business news in context, analysis with attitude

The Boston Globe reports that Massachusetts Secretary of State William F. Galvin believes that Gillette may be worth as much as $72 billion, far more than the $57 billion that Procter & Gamble agreed to pay for the company earlier this year.

In addition, Galvin is saying that a study he commissioned suggested that the combination of the two companies ought to be able to realize far greater synergies than they have proposed – as much as $28 billion, compared to between $14 billion and $16 million – which would mean that Gillette ought to be worth more to P&G than it is actually paying.

The Globe writes, “Galvin also said the new numbers raise further questions about the motives of Gillette chairman and chief executive James M. Kilts, whom he said received an ‘unusual’ $11 million payment from P&G as part of a total compensation package that an executive compensation firm has said could be worth $173 million.”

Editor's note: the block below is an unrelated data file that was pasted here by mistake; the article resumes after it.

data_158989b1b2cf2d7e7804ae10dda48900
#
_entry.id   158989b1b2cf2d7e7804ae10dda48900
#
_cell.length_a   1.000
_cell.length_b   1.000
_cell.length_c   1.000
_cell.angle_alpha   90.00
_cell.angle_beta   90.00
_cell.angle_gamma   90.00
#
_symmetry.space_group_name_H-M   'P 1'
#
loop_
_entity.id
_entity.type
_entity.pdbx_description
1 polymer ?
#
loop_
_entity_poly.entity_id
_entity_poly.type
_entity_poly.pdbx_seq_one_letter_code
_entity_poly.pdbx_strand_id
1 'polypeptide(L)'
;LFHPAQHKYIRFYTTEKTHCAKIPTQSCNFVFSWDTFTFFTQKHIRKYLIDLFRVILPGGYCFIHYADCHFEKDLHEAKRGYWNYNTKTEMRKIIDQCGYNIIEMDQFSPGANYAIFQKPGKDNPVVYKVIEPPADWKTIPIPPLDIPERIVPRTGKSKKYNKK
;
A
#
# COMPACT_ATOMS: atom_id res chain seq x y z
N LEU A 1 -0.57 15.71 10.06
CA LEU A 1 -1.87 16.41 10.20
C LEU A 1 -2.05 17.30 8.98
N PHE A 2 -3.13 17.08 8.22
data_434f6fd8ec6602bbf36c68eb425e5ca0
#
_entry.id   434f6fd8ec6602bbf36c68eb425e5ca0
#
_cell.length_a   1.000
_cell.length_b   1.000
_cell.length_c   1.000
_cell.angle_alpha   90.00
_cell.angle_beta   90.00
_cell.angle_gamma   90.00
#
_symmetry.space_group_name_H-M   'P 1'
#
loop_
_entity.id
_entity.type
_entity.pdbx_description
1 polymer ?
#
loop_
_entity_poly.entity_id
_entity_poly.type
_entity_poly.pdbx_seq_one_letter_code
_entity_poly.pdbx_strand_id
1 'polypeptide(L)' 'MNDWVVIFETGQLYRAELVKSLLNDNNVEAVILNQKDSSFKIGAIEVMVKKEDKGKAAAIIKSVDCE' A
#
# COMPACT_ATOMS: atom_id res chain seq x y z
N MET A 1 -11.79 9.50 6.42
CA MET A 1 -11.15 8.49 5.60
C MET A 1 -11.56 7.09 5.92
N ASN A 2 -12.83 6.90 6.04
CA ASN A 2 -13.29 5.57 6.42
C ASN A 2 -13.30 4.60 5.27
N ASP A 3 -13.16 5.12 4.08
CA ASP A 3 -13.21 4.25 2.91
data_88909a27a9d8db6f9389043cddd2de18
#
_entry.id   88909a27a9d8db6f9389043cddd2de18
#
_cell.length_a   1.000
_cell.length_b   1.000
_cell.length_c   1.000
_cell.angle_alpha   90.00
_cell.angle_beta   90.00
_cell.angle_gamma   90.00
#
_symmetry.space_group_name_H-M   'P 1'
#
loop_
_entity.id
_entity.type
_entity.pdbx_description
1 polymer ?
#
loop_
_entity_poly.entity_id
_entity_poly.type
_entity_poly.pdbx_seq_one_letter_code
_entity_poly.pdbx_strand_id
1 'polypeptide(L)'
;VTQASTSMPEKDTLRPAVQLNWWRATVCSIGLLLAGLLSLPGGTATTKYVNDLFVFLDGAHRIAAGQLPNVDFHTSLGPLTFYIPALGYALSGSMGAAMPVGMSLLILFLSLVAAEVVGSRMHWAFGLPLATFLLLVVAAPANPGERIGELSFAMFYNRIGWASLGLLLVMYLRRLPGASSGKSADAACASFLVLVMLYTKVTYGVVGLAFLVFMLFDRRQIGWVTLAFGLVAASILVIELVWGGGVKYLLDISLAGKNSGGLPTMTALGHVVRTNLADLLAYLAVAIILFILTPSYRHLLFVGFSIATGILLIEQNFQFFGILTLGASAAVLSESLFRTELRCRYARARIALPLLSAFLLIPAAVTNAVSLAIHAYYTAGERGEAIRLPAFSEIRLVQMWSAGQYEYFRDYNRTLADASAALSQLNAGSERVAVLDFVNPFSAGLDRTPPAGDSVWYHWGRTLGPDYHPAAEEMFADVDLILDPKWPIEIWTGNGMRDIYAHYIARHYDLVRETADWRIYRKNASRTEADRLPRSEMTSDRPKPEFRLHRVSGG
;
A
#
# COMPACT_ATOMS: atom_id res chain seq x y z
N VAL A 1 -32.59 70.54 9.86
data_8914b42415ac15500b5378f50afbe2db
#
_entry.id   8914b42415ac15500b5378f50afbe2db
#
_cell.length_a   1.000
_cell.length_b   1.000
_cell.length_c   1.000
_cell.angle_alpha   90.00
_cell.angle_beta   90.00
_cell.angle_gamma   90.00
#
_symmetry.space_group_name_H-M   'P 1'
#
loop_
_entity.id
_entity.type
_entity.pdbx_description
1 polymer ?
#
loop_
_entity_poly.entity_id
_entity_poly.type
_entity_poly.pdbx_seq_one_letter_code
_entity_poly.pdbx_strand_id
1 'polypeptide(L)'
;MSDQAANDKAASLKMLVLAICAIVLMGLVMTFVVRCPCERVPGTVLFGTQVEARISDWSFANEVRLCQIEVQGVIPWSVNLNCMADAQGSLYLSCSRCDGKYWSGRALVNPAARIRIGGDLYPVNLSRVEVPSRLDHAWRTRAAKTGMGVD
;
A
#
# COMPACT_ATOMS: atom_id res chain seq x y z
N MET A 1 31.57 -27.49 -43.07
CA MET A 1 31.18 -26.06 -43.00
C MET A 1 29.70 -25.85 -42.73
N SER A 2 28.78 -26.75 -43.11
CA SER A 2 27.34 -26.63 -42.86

The Globe also is reporting that the US Federal Trade Commission (FTC) has requested additional information in connection with its review of P&G’s acquisition of Gillette.

Both companies are cooperating with the FTC, though they maintain the terms of their deal are entirely appropriate.
KC's View:
The sad reality, created by the travails at Enron and WorldCom, is that many people assume that CEOs are more interested in their own bank accounts than those of their investors and employees. Like it or not, in the court of public opinion, that may be the standard of proof that Gillette and Kilts may have to meet – that this was the best possible deal for everyone, not just for Kilts and P&G.